I must have been bored because recently I played an awful game and then, a few days later, I found myself wanting to play another. Now I could have been guaranteed a real stinker by picking one of the Sword Master games, but instead I decided to take a gamble and try a game by a new author. This ran the risk of me stumbling upon a decent game by mistake and being forced to write a review that was positive instead of negative, but I figured my chances were about 90/10 in favour of getting a truly awful game and about 10/90 in favour of getting one that was half playable. As it happened, this game fell firmly into the 90/10 category.

My god, but it’s bad. It’s not quite as bad as the Sword Master game I played recently, but it’s a definite 1 out of 10 stinker on any credible scoring system. Here is an author who at least has a reasonably good grasp of capital letters and knows that it’s generally a good idea to start a sentence with one. He’s not quite as experienced with full stops and putting letters in the correct order to make proper words but I’ll let those minor problems pass for now and move to his real strength: item descriptions. Yes, some games bombard the player with line after line of carefully detailed text, painting in their mind a vivid picture of the item in question in order that they can fully visualise it. Not here. Oh no. Here we are told that the bed “it’s your bed” and the bedside table “it’s a bedside table”. Brilliant! First rate! I can but only wonder at the sheer amount of time and effort that went into creating those masterpiece descriptions. The game weighs in at a hefty 5kb and methinks that as much as 0.5kb was expended on these truly stupendous item descriptions. Maybe 0.6kb.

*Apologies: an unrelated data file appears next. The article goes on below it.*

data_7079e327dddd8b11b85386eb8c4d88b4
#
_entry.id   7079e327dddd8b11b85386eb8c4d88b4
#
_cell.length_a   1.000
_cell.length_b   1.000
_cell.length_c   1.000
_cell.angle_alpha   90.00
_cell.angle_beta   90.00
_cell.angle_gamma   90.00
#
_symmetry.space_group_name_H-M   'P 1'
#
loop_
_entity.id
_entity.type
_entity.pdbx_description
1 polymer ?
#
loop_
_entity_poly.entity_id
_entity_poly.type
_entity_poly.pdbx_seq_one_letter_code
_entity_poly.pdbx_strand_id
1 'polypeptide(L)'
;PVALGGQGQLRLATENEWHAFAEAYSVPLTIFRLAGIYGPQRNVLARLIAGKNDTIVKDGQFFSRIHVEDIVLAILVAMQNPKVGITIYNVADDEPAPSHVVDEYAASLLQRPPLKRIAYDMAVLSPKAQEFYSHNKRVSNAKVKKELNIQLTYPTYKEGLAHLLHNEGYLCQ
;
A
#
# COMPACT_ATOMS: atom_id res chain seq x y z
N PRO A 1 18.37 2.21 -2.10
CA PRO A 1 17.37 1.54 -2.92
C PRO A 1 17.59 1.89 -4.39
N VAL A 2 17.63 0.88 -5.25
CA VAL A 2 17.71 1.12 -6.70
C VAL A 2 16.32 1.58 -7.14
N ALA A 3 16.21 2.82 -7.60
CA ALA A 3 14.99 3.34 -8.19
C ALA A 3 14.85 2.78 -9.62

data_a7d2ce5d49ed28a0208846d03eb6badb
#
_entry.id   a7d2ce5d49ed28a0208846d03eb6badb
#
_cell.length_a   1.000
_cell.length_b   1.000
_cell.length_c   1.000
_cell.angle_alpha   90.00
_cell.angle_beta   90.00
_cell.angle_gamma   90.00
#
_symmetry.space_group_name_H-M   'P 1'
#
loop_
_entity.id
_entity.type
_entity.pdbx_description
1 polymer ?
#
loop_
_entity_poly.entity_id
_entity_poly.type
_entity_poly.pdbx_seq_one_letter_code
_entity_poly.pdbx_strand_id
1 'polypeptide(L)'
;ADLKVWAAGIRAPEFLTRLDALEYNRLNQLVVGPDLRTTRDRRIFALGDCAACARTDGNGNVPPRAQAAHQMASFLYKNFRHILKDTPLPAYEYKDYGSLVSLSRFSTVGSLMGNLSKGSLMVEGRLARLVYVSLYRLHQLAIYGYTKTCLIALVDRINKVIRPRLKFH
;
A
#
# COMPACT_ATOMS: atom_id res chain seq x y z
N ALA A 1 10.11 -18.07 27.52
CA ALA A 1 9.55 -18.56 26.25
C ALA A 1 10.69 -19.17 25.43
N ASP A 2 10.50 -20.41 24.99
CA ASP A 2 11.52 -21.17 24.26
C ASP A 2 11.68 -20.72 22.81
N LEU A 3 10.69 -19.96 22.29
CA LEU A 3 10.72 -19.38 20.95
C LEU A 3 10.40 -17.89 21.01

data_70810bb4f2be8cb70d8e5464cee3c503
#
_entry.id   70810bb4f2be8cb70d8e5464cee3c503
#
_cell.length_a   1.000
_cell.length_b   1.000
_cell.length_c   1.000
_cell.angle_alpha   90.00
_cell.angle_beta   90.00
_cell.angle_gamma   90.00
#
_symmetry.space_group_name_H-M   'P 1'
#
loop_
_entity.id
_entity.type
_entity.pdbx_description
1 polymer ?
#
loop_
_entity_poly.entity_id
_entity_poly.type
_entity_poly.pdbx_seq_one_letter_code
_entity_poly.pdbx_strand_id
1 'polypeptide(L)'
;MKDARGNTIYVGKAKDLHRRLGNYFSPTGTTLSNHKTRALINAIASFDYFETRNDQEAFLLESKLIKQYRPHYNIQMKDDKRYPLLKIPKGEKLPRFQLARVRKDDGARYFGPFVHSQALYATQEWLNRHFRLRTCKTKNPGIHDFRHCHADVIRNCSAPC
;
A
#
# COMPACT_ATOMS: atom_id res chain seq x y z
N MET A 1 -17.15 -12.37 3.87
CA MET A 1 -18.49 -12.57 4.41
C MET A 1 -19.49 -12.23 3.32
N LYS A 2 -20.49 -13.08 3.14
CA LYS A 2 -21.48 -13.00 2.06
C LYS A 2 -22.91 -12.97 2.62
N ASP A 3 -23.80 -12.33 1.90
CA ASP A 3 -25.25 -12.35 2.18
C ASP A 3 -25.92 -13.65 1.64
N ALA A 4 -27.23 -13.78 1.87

(Funnily enough, this review weighs in at about 5kb as well which means I wrote about as many words telling you what the game is like as the author did in writing it.)